Behind the Door (1974)

I'm always a sucker for an Exorcist rip-off. Abby was a lot of fun despite the flaws, and this one definitely falls into the category of enjoyment. I've read a few reviews here and there, attacking it as one of the worst films ever made. Well, if these critics are reading, now come on! Haven't you shmucks seen Batman and Robin or Battlefield Earth yet? Jesus H. Christ! Anyway, enough ranting. Let's get on with things, I'm getting hot under my demon-vomit-stained collar!

This one, also known as Beyond the Door, Chi Sei? and The Devil Within Her, despite the criticisms, actually has quite a bit going for it. I guess you need to be into schlocky drive-in cinema, but we're off to a fine start with it being an Italian horror film from the seventies. It's got a great music score, incorporating some decent funk as one of the main characters is a music producer. But let's get to that later. We'll do some plot first.

First, we're introduced to Dimitri, a Satanist (Richard Johnson of Zombie Flesheaters fame) who makes a deal with a demon, maybe Satan, for a few more years of extra life when his car goes off a cliff. The deal is to find her, and make sure the baby is born - whatever that means. The shot freezes as we jump to the present day. Jessica Barrett (The Nanny and the Professor's Juliet Mills, of all people!) wife of Robert Barrett, a music producer (Gabriele Lavia) is pregnant with her third child.

It's a troubling pregnancy, though, and Jessica is irrationally feeling that the child wants to destroy her. She becomes withdrawn from her two children, distant and even violent, smashing her husband's aquarium. She thinks about Dimitri, although what we are told is confusing. It's never clear whether as lovers they spent one night together, or years. Nonetheless, it soon becomes evident to doctors that the foetus is growing at an incredible rate. She will give birth in a few months. Her mind deteriorates further as she visits the doctor at one point, saying she wants to terminate the pregnancy, then speaking in a male voice and saying the baby will be born at all costs. She eats a rotting banana peel off the ground as she leaves the surgery. It's getting weird, folks. At home the children's room is filled with demonic, glowing-eyed toys and chairs that rock themselves. Oh, and what seems to be a minor earthquake as well. Not that any adults seem to notice!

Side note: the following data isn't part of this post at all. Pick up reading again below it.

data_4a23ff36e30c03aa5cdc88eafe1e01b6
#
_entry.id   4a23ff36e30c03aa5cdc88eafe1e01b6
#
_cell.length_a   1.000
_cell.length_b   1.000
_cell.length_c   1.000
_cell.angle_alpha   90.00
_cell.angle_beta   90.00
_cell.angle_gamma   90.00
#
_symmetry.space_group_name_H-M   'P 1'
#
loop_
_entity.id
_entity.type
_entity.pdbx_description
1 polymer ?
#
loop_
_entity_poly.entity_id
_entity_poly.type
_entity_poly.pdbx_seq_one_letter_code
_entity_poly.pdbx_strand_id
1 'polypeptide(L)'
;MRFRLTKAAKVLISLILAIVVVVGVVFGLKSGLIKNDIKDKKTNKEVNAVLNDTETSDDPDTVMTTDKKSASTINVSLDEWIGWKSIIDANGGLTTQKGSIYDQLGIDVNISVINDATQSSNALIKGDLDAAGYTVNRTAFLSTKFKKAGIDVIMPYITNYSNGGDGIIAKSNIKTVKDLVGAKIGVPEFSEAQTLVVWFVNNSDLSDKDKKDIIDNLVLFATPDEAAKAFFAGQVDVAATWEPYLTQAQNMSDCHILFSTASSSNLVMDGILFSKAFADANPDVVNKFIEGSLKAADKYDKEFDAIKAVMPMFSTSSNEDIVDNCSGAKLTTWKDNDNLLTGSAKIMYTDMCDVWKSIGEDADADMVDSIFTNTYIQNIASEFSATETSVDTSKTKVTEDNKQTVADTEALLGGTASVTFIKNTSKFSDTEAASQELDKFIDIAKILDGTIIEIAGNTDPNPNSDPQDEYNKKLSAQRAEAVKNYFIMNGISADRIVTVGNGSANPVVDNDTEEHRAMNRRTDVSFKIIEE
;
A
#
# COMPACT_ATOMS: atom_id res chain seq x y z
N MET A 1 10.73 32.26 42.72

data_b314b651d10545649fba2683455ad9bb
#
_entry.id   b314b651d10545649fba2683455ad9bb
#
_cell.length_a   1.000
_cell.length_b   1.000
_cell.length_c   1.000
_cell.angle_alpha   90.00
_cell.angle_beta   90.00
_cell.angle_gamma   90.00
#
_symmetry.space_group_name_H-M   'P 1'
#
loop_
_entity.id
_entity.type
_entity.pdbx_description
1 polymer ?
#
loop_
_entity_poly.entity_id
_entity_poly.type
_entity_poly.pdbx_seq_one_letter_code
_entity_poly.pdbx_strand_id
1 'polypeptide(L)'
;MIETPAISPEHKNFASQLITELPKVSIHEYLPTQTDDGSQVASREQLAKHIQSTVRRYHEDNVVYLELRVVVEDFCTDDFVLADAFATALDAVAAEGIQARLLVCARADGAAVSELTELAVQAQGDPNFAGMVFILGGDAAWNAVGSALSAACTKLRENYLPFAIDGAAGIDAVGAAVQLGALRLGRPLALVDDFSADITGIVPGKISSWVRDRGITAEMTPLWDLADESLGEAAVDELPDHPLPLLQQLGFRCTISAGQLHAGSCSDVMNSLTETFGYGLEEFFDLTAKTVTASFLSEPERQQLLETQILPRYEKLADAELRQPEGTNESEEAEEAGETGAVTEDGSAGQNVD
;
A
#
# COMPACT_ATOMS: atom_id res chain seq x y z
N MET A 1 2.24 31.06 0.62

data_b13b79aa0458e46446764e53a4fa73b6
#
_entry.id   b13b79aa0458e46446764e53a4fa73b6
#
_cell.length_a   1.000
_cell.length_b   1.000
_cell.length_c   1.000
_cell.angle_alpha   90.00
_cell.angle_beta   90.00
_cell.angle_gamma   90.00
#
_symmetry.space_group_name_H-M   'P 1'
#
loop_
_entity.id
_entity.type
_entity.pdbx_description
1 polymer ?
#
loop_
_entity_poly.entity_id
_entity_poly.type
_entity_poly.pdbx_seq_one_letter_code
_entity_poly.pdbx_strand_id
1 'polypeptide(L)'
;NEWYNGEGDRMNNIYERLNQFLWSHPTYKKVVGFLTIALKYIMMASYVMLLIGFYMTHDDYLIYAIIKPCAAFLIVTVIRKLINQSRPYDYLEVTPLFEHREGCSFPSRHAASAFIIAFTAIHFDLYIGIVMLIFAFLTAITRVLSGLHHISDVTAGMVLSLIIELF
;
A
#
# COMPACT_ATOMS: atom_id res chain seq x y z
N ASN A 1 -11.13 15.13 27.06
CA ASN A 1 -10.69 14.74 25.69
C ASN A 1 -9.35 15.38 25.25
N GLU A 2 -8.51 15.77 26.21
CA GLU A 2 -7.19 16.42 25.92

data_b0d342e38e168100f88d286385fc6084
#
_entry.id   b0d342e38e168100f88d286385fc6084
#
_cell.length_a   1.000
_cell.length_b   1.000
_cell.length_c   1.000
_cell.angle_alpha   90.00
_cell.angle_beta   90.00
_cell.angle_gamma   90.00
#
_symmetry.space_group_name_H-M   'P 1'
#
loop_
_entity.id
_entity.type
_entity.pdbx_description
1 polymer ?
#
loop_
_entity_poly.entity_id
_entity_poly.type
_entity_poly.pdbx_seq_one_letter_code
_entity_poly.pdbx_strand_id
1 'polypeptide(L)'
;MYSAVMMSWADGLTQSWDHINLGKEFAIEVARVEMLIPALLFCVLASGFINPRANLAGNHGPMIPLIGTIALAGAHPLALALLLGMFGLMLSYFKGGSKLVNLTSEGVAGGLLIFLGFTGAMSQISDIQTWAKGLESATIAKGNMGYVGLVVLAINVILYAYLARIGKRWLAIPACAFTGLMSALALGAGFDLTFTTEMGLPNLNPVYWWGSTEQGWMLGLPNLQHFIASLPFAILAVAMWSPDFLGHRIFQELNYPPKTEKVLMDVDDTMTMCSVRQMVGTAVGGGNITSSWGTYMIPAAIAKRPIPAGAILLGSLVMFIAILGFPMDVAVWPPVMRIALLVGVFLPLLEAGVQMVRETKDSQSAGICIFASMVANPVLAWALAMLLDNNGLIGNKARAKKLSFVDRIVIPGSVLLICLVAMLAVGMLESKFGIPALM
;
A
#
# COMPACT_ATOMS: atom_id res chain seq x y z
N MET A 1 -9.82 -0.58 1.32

Jessica's daughter finds her mother sleeping on her face, soon after this supernatural occurence and sure enough, mother's face is turning fully around to leer at her - but her body isn't turning with her. Soon enough, it's an all-out demonic possession scenario. As Robert encounters Dimitri - who's been following him - the Satanist, with his uncanny knowledge of the situation, seems to be the only one who can help. Jessica is given brain-wave tests only to find no brain activity. As soon as Robert allows Dimitri to enter the family home, we get the full terrifying sound effects, foul language, the vomiting of green slime and levitation. Sure, it's a carbon-copy of the original film in this respect, but it's all so well-filmed and lit that I was still impressed and, given my Achilles heel for exorcist-type films, a bit scared. Yes, your poor old Uncle Boris can still be unsettled - just a little bit!

As the Demon-Jessica howls at Dimitri to pound the baby out of her - after all, it will be his body and his spirit will reside in it as part of the Satanic deal for new life, we are faced with the demon's final betrayal. Will Dimitri even be allowed to live a new life at all? Will the baby be allowed to live? Will the family survive in one piece? Sorry folks, but I can't wreck the ending for you.

We've got a well-made and acted entertainment here, Richard Johnson conveys the pain of desperately seeking more life (under the pretence of helping Robert and Jessica) and Juliet Mills can look angelic as the normal Jessica, then completely evil and depraved when in her demon-possession persona. There's one great scene when, bound in a straightjacket, she quietly pleads for help from her husband then, as soon as he's lured into freeing her, all hell breaks loose and the demon takes hold. Again, the manifestations of the possession have all been done before, that is, Robert being thrown around the room while Jessica shrieks with witch-like laughter, but here it's all done well. That's what makes it compelling.

Well readers, should you go out and hire this film? If you enjoy a good demonic possession film, then definitely make the trip. It's polished, it's seventies, it's Italian. For some of you, that will be more than enough. But, if this ain't your green-vomit-bag, baby, just keep on looking through those video shelves!

© Boris Lugosi 2003.


Review written: 06/29/2003 15:34:25